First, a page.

Demand for rentals is at a heightened level and in some suburbs, enquiries from renters have increased by more than two-fold in the past 12 months.
The number of potential renters per listing is currently 1.7 times higher than February 2020. While it has been fairly stable over the past year, demand is still well above historical levels.
There are a few main reasons for this.
Average household sizes (AHS) decreased from 2.55 in late 2020, reaching their historical low of 2.48 in 2022. Although AHS has been trending upwards recently, it remains below pre-pandemic levels meaning that more dwellings are now required to house the same number of people.
According to the Australian Bureau of Statistics, 454,000 people migrated to Australia in the year ending March 2023. This is 3.6 times higher than a year prior. The return of overseas migration has also driven up demand for rentals as many migrants choose to rent homes rather than buy them.
To get a sense of the areas where demand is the highest, we looked at the suburbs with the largest annual growth in key enquiries per listing.
|Suburb||State||GCCSA||Key enquiries per listing||12 month % change in key enquiries per listing|
|Charleville||QLD||Rest of Qld||16||144%|
|Wiley Park||NSW||Greater Sydney||58||120%|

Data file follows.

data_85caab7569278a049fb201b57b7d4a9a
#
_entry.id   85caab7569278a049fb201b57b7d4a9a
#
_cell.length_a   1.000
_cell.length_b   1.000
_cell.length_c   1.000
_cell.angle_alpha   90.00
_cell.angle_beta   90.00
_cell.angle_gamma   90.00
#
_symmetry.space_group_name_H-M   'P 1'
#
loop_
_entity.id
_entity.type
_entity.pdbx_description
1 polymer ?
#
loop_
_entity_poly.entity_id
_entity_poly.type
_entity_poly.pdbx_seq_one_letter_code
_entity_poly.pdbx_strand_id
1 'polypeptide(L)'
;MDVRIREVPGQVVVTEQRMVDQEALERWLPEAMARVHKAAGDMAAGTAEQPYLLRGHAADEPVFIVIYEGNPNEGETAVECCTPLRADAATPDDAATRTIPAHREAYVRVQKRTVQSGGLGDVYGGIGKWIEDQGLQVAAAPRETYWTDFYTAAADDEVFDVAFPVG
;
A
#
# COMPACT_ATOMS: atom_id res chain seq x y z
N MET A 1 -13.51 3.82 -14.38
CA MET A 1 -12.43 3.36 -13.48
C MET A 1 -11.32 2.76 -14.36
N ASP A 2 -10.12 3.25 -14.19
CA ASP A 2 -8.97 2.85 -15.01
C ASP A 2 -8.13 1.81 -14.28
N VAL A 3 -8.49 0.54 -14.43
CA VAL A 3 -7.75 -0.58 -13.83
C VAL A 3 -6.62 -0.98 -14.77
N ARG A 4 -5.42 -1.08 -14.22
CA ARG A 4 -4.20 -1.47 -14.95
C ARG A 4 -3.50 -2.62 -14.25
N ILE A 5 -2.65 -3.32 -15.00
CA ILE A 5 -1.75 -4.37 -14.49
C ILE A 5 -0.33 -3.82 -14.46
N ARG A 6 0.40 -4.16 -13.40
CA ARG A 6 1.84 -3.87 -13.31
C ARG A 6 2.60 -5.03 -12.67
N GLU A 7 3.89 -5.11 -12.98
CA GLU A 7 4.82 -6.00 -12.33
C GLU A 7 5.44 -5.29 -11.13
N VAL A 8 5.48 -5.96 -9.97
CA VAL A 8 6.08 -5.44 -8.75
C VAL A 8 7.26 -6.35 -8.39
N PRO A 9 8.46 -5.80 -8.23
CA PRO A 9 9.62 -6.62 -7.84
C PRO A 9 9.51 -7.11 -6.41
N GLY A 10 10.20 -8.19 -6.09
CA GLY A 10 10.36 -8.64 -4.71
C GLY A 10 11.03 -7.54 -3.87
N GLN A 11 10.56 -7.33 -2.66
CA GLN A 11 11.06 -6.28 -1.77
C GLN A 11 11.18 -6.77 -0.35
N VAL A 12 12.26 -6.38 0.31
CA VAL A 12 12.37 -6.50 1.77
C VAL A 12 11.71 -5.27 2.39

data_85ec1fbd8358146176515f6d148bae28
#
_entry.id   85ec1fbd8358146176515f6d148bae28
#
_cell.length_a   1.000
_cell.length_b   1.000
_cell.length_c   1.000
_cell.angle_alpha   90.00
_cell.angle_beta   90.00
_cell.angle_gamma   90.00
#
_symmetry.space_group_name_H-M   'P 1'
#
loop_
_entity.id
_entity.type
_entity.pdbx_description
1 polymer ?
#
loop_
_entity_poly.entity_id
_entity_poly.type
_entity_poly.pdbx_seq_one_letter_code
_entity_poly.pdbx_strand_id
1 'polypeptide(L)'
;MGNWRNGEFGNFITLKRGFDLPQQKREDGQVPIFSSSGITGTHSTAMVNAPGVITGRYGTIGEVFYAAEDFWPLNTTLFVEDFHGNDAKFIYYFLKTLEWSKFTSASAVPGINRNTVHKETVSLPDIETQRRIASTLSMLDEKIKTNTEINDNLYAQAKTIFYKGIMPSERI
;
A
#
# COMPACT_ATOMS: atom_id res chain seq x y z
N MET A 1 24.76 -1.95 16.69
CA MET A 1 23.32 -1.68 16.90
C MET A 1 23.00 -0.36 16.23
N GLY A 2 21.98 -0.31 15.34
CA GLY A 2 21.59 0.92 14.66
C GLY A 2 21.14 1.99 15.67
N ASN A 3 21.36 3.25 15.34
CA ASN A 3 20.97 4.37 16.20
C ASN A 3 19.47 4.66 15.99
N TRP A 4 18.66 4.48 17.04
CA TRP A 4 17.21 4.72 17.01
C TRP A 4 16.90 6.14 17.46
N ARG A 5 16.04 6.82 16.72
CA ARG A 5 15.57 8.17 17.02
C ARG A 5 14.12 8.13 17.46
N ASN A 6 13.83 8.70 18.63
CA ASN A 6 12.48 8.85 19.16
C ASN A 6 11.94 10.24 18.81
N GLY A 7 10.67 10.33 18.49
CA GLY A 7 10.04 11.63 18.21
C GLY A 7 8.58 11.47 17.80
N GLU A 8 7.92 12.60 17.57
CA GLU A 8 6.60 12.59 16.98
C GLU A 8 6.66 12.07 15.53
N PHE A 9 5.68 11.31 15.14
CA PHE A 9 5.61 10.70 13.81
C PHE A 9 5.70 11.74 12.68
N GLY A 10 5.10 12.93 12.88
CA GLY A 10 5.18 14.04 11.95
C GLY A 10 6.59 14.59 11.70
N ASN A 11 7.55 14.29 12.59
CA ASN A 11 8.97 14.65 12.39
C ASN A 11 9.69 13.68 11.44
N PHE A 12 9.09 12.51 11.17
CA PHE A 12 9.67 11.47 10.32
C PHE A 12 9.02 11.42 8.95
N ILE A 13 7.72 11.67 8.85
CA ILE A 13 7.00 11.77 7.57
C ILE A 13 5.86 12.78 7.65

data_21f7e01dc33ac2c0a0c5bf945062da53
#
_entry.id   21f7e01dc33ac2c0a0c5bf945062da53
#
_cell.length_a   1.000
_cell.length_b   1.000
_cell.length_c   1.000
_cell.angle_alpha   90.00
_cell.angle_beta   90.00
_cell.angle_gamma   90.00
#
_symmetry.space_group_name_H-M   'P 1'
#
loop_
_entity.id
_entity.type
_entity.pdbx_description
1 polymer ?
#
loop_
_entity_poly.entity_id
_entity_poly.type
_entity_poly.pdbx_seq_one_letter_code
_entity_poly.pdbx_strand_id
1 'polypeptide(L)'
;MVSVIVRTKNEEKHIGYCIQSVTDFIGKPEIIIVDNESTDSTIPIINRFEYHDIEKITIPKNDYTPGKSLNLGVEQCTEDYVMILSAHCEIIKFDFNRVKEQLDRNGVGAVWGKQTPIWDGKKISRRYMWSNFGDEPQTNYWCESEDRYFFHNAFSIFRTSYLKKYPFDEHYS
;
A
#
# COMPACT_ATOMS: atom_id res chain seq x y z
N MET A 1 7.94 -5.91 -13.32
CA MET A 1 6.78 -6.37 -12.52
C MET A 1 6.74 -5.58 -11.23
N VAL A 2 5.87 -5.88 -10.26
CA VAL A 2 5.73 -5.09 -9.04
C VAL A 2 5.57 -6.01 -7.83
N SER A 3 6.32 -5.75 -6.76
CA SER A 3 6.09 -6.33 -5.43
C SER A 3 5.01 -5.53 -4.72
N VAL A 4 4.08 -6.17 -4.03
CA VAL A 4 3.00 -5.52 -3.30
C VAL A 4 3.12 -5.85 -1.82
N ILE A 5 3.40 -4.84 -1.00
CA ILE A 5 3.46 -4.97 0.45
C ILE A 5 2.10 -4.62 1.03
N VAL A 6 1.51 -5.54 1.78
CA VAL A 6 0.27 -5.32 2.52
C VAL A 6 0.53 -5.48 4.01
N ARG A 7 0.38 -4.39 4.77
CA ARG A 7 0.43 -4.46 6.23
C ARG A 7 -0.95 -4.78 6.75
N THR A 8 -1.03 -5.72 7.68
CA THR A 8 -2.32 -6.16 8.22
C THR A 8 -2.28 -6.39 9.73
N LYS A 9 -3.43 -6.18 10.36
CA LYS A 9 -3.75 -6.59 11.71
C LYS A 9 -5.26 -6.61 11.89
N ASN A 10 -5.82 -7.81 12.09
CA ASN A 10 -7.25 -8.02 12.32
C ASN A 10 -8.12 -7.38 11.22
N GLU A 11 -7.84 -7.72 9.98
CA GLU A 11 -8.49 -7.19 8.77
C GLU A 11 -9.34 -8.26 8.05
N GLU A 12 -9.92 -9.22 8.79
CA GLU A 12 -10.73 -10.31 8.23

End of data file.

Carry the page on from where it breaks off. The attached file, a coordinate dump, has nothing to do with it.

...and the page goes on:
|Waroona||WA||Rest of WA||27||116%|
|St Kilda West||VIC||Greater Melbourne||70||115%|
|Nelly Bay||QLD||Rest of Qld||45||110%|
Menora in Perth topped the list with 78 key enquiries per listing. This reflected an enormous increase of 158% compared to September 2022.
Wiley Park in Sydney also became more popular among renters. The suburb had 2.2 times more enquiries per listing than a year prior.
Demand in capital cities has been particularly strong following the shift back to CBDs for work and study and we can see this in the fact that seven of the top 10 demand growth suburbs are in our capitals.
This is also reflected in their weekly advertised rent prices, which have increased by 12%.
Rents in Sydney, Perth and Melbourne grew most among our capital cities with prices 18%, 15% and 14% higher than September 2022.
Demand for rentals is expected to remain elevated for some time to come as vacancy rates hover at historical lows, supply shortages persist and migration continues to grow. Renters will likely face increased competition and rising weekly rent as a result.